Things to get right about MySQL from day #1

There is an excellent article in Linux Magazine titled “MySQL Performance from the Start”. Its by Jeremy Jawodny, so it comes with some serious authority backing it. He talks about some mistakes people make when developing the typical database backed web app and how keeping some things correct from the start will save oodles of pain later. I confess, this touched a nerve. I have experienced all of these mistakes and the pain that comes along with them.

Here is what Jeremy says, in a nutshell:

  1. What’s MySQL There For? MySQL is there for stuff that you do relational queries on. Don’t store BLOBs (images, videos, excel sheets, word docs, etc.) in the db; store metadata about them, for sure, but store the binary data that you can’t really query in a distributed file system. And don’t log to the database, either. Logs aren’t usually queried often by the front-end and tend to grow unbounded, slowing down the database and adding to admin’s headaches when they become too big.
  2. Plan for a caching layer between the app and the DB; memcached is a good solution, but there are more. You can do this, for e.g., by putting all DB access code in a library initially when you don’t have caching; later, when it is time to add memcached, you only have one place to modify.
  3. OLTP vs OLAP. Front end database is transactional in nature: a user session reads/updates many different tables but using some index (the user ID, for e.g.). Then there is reporting. It typically wants to look at all data (“Count users who did XXX in last YYY days”). From day 1, have separate front-end and reporting databases with different schemas, the formed optimized for indexed queries and perhaps denormalized a little to optimize SELECTs, and the latter tuned for aggregate queries with complex joins. If you don’t have a reporting db yet, at least don’t convolute the front-end database with reporting-like schema: keep it lean. Also see the next poi

Here I want to note down what I was thinking when I made these mistakes, so I can present them as arguments (for myself and others) when someone is about to make the same mistake again.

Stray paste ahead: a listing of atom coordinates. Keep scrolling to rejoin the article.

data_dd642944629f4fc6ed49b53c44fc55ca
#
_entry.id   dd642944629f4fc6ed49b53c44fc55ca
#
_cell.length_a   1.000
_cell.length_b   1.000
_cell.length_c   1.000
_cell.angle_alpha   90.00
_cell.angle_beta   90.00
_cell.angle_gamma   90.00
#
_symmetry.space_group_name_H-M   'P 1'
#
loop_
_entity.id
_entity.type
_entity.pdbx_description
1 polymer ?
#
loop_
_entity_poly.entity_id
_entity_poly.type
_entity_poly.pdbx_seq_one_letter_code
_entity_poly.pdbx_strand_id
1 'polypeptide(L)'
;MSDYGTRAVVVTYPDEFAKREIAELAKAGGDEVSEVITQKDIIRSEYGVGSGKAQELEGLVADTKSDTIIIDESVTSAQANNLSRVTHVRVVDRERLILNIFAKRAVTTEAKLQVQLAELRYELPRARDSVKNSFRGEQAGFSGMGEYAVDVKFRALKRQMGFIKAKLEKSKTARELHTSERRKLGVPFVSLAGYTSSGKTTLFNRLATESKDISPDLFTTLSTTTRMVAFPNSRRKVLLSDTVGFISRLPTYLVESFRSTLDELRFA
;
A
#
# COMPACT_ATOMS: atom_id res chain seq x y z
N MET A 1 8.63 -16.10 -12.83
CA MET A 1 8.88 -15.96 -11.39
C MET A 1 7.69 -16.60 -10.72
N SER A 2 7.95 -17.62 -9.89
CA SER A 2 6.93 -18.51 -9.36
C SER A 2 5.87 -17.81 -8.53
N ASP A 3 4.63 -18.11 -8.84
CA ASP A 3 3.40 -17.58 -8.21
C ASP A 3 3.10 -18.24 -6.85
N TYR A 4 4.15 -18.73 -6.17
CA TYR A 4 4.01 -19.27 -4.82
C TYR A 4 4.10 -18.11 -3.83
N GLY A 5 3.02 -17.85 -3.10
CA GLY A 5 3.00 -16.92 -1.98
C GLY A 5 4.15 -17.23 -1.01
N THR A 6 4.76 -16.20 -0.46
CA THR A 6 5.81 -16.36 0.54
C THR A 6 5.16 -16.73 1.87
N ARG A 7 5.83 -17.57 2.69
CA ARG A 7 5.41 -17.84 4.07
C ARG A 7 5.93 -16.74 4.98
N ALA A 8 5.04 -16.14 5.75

Storing BLOBs in the DB

When I started out, I did a little research on the performance of retrieving images from the db vs the file-system. I ended up choosing the DB because:

  • Storing images in the DB automatically gave me a distributed repository; at that time I was not aware of any good distributed file-systems, and not having another component in the stack meant there was one less thing to manage
  • I thought that there was no significant performance impact of storing BLOBs in the db

Boy, was I wrong.

First, storing BLOBs in db meant that some tables have become VERY large in physical size. It is a pain to query those tables, and back up and trim the db, now. If I have to remove old, unused BLOBs now, the DELETE query takes very long and is threatening to bring the DB to its knees. If I had only kept the metadata in the DB and stored the files in the file-system, I could have very quickly removed just the metadata from the db, freeing it up for its normal duties, and removed the files themselves at leisure. So, all in all, its worth spending the time to find, implement and maintain the distribtued file-system solution in the long run.

Secondly, I can’t take advantage of the highly optimized file-serving capabilities of web servers. When I started out, I was serving out everything from scripts: dynamic data as well as static images. When the load was low, things were fine. When the load went up, I painfully realized that more than 50% of the hits to the app were for static images that could have been served off the file-system by the web-server itself.